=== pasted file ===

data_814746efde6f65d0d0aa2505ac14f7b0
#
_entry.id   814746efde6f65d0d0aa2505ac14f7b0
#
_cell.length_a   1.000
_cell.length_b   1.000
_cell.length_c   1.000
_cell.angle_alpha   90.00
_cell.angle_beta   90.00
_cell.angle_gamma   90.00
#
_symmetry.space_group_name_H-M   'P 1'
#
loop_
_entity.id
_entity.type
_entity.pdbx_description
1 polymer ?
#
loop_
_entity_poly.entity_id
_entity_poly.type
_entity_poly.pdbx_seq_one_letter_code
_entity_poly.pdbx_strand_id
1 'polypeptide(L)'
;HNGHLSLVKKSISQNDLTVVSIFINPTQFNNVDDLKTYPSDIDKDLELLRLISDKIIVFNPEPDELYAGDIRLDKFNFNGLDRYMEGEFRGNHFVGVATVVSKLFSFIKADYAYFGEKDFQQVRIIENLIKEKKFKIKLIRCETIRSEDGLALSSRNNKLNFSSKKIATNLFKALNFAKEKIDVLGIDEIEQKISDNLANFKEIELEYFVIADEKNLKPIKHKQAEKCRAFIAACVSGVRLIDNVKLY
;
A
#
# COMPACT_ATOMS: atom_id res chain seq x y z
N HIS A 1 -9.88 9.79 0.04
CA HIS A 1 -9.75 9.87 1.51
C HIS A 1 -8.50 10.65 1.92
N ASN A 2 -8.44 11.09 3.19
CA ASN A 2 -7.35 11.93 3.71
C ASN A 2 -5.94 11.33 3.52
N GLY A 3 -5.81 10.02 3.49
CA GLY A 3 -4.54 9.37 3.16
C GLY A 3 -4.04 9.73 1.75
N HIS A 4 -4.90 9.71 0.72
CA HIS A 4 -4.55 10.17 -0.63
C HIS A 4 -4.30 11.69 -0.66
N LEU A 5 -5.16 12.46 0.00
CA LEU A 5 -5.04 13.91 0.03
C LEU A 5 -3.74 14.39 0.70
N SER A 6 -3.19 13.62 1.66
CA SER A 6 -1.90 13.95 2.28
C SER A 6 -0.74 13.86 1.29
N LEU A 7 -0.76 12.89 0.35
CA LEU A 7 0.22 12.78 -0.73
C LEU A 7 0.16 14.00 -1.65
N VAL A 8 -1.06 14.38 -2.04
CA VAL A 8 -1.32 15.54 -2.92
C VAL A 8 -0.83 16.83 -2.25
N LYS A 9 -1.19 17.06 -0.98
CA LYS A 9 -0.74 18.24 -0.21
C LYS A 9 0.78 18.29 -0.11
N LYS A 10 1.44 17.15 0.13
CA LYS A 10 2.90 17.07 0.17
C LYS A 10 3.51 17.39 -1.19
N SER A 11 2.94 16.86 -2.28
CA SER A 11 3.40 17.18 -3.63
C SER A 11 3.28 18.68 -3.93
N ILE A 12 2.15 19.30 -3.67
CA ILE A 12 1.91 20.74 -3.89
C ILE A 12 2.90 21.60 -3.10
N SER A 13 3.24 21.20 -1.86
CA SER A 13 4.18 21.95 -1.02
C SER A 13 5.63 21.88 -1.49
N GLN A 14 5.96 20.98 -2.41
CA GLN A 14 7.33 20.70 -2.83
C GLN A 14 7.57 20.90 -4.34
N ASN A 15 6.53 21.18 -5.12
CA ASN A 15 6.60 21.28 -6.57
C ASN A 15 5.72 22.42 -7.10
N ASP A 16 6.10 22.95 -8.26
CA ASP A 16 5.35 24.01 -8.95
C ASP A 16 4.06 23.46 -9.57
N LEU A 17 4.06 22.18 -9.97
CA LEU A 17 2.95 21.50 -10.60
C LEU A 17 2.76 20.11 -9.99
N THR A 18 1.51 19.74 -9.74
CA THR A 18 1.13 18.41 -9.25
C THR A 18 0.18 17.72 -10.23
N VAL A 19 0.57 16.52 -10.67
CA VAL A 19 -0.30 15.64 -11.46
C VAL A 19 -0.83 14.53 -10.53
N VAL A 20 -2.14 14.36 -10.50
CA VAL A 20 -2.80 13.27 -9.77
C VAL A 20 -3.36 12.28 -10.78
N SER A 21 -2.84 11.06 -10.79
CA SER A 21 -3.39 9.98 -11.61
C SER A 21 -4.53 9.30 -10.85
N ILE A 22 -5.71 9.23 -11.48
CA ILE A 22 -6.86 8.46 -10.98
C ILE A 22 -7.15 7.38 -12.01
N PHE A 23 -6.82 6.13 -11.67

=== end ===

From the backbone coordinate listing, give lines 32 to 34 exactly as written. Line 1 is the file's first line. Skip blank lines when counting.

CA HIS A 1 -9.75 9.87 1.51
C HIS A 1 -8.50 10.65 1.92
N ASN A 2 -8.44 11.09 3.19